Proliferation Press

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Obama and Rice Talk Shop: The U.S.-India Nuclear Deal

Posted by K.E. White on February 13, 2007

Sen. Barack Obama and Secretary of State Condoleezza Rice traded off on the U.S. India nuclear deal on February 8, 2007.

In what might be a fortelling of the treatment of the U.S.-India nuclear deal under a Democratic White House in 2008, Obama expressed his concerns over it.

Since the deal, recently passed by Congress and signed by the President Bush, would grant wide lattitude to the President–these words might just spell the fate of the deal in an Obama White House.

Sen. Barack Obama

“Given the deal that was reached with India, I think there is concern that the structure that had been in place may not sustain itself over the long term if we don’t make sure that we’re gathering up some sort of international consensus about what the rules of the road are. I know that the administration takes this seriously, but I don’t think that there has been as systematic an approach as I would like to see,” Obama said.

Responding to Obama`s point on India being an “anomaly”, Rice said, “Well, I think that could be the case. But, of course, there’s a very specific circumstance of the India-Pakistan, South Asia, context” and added that the “most likely problem” would come from an “Iranian” nuclear weapon.

Rice emphasised the non-proliferation credentials of the Bush administration and maintained it has been pursuing a number of elements that were outlined in a Presidential speech in 2004 and pointed to the success of counter-proliferation efforts, especially the busting of the nuclear components smuggling network run by disgraced Pakistani scientist A Q Khan. Secretary of State Condoleezza Rice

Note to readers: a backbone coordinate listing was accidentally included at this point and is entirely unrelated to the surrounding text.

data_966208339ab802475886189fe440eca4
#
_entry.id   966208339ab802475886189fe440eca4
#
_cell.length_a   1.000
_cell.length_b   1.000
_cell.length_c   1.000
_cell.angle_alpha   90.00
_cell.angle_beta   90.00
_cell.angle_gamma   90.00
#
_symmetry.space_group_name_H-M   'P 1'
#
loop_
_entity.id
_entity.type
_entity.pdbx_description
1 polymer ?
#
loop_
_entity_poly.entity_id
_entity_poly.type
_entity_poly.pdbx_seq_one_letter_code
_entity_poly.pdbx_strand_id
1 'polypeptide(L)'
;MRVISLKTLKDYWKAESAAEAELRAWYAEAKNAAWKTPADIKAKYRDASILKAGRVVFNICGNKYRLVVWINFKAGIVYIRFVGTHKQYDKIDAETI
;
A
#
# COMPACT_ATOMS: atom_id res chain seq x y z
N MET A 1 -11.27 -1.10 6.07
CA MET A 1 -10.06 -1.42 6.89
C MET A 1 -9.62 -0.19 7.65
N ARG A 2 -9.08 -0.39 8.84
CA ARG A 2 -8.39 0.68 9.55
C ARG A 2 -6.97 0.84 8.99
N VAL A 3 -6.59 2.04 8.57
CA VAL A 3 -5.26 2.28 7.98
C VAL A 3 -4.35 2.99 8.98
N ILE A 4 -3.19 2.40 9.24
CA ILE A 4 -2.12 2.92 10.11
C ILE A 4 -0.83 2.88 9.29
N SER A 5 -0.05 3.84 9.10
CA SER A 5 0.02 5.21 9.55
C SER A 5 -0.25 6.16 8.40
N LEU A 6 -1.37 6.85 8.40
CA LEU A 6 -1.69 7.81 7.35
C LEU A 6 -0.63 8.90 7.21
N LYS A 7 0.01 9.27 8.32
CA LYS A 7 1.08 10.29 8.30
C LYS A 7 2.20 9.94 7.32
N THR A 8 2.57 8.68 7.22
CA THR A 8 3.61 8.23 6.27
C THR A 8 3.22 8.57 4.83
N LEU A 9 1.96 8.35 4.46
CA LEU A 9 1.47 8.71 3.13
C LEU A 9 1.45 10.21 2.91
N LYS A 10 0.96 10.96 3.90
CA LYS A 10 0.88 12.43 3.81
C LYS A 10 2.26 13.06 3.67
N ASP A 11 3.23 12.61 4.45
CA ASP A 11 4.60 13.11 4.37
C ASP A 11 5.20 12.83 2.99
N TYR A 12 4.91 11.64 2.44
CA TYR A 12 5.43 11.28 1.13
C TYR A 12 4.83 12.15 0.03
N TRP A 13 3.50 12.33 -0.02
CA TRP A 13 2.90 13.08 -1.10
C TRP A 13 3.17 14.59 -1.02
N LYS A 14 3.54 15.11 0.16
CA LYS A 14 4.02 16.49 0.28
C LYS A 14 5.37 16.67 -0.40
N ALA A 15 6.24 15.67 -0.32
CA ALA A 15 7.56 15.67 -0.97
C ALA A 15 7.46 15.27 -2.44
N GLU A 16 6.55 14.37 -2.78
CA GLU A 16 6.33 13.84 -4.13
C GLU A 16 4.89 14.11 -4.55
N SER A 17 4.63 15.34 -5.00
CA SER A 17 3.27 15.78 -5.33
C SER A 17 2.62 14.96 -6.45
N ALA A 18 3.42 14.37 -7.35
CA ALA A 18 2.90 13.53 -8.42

“The non-proliferation side has been very important to us ever since the President gave, at the National Defense University in 2004, a major non-proliferation speech.
And we`ve been pursuing a number of the elements of that outline. Obviously, you do have to deal with the bad actors, Iran and North Korea. There`s a counter-proliferation element of that…”

“So the President spoke to this problem and suggested that there should be some kind of international or fuel suppliers group that could provide fuel to countries that wish to pursue civil nuclear power without having the whole fuel cycle. We think that the Russian programme Bushehr in Iran is on exactly that model. When President Putin and President Bush were together very recently in Vietnam, they agreed to have talks about how Russia and the United States might move forward a strengthening of the non-proliferation regime based around issues of the fuel cycle,” Rice told Senator Obama.

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One Response to “Obama and Rice Talk Shop: The U.S.-India Nuclear Deal”

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